Combating Voter Suppression during Covid-19
Given the global pandemic and current social and political unrest, many people are becoming involved with voter engagement. Voting allows people to make their voices heard and participate in the political system.
According to the American Bar Association, voter suppression has disenfranchised millions of eligible voters – especially voters of color – through voter purges. Voter purges occur when registered voters are removed from rolls because they have skipped voting in several consecutive elections. Congregation Shir Shalom (CSS) member Deborah Cohen is dedicated to helping those who have been purged to reclaim their vote.
Raised by parents who were passionate about social justice, Deborah refers to herself as a “Red Diaper Baby,” or a child whose parents were members of the Communist Party. Her parents just had a passion for protecting the weak, a trait that transferred over to Deborah. Now a retired psychiatric nurse, Deborah and her husband, Rick Mahler, found social action volunteer work through their synagogue in Kingston, NY. Originally from Buffalo, she recently returned to be with family, then joined CSS, and is currently a personal life coach.
As a social activist, after the death of George Floyd, Deborah wanted to attend the Black Lives Matter protests, but knew that the pandemic made it too risky. “We wanted to be on the front lines, like we always have been, but we felt it was too dangerous to go out in public,” she said. But the pandemic could not stop her. She quickly became involved with Reclaim Our Vote, an organization that creates and sends colorful postcards to voters that have been removed from voter rolls. The postcard provides information on how to register, obtain a ballot, and vote. After training with Andrea Miller, the founder of Reclaim Our Vote, Deborah started her own postcard writing group at CSS.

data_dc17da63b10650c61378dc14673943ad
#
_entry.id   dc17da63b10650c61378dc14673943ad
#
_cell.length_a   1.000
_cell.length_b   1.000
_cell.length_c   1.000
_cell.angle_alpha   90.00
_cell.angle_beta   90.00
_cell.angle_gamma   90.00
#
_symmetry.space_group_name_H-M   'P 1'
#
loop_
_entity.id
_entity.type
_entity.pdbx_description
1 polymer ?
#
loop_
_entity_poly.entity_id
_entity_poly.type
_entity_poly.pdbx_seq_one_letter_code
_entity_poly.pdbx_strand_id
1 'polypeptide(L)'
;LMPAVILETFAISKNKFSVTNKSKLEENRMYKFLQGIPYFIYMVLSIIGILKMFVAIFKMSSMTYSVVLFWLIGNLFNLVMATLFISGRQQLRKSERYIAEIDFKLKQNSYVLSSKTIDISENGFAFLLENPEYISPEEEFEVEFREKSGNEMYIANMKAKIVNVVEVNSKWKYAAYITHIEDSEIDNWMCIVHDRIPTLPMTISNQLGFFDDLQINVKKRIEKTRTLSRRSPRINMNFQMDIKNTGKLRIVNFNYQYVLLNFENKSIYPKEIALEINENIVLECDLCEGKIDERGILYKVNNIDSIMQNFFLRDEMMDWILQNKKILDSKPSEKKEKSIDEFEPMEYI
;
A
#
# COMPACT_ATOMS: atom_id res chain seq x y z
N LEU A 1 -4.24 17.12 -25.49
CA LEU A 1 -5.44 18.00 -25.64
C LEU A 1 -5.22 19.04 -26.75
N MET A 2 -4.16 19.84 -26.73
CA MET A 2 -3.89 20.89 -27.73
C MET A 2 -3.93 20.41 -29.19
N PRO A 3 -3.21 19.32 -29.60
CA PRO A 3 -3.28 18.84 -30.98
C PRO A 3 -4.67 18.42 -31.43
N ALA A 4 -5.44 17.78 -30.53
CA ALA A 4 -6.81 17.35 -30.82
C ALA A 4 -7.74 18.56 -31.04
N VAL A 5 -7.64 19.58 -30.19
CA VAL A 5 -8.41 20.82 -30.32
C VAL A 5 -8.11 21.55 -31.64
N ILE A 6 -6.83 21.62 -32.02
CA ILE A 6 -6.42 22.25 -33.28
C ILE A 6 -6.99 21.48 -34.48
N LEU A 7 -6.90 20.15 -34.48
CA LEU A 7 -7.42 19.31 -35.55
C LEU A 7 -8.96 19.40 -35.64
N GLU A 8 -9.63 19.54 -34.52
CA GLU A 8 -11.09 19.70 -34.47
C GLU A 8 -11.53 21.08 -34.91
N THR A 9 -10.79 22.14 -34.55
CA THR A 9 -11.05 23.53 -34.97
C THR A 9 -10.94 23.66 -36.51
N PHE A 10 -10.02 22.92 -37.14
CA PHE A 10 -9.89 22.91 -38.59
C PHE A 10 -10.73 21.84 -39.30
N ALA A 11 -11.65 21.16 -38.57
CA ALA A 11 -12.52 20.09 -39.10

Writing the postcards is a simple process, she explained. The NAACP looks at public records to find the names and addresses of everyone who has been removed from the voter rolls. With a small fee, you can acquire a list of these names and write postcards to them with a script approved by the local Board of Elections. Why a postcard? “If you have a colorful postcard that’s handwritten, people tend to give it a second look,” she added. It appears to be successful. Twenty-five percent of people who received a postcard have re-registered to vote, a statistic that astonishes Deborah.
Deborah is currently one of 50 CSS members who are writing postcards. Over the past three weeks, over 1000 cards have been written and sent to Georgia, North Carolina, Mississippi, and Texas. Deborah and Rick dedicate themselves to writing 20 cards weekly.
She strongly encourages anyone who wants to join CSS’s postcard writing group or start their own group to email her at firstname.lastname@example.org. “If you want to do something, but don’t want to go on the streets and be exposed to COVID-19,” Deborah encourages, “the Reclaim Our Vote project is something you can do at home and really make a difference.”
Many thanks to Hannah Gabelnick, Buffalo Jewish Community Relations Council intern, for contributing today’s spotlight.
Deborah Cohen and her husband, Rick Mahler, writing postcards for Reclaim Our Vote.